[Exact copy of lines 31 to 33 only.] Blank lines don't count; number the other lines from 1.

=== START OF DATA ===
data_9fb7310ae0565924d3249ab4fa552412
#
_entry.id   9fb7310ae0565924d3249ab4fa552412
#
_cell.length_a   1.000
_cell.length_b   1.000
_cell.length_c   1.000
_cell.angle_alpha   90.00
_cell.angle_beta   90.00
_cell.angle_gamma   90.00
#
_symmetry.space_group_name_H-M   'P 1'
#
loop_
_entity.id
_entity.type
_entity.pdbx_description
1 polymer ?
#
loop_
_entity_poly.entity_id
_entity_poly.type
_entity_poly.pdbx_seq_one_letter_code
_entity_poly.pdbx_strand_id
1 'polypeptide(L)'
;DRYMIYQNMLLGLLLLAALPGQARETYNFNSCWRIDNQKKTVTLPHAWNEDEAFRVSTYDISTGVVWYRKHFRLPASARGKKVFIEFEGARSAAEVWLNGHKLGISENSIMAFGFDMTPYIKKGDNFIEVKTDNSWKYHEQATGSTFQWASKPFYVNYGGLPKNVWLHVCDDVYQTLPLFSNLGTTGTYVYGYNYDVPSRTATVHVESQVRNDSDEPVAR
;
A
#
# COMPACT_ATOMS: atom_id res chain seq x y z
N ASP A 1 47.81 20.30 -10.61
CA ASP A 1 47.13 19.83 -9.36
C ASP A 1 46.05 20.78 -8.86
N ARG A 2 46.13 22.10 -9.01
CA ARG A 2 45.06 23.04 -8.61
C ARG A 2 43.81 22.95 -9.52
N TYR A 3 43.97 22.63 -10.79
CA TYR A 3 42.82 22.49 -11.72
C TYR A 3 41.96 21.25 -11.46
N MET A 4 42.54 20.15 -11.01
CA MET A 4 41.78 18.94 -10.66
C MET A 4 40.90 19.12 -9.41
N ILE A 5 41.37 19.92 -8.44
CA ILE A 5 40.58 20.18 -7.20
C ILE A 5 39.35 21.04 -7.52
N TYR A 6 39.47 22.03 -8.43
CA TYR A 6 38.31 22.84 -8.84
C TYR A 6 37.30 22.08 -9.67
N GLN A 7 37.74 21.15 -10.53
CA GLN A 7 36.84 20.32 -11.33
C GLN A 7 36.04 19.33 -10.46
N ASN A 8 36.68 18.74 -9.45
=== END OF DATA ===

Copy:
N ASP A 1 47.81 20.30 -10.61
CA ASP A 1 47.13 19.83 -9.36
C ASP A 1 46.05 20.78 -8.86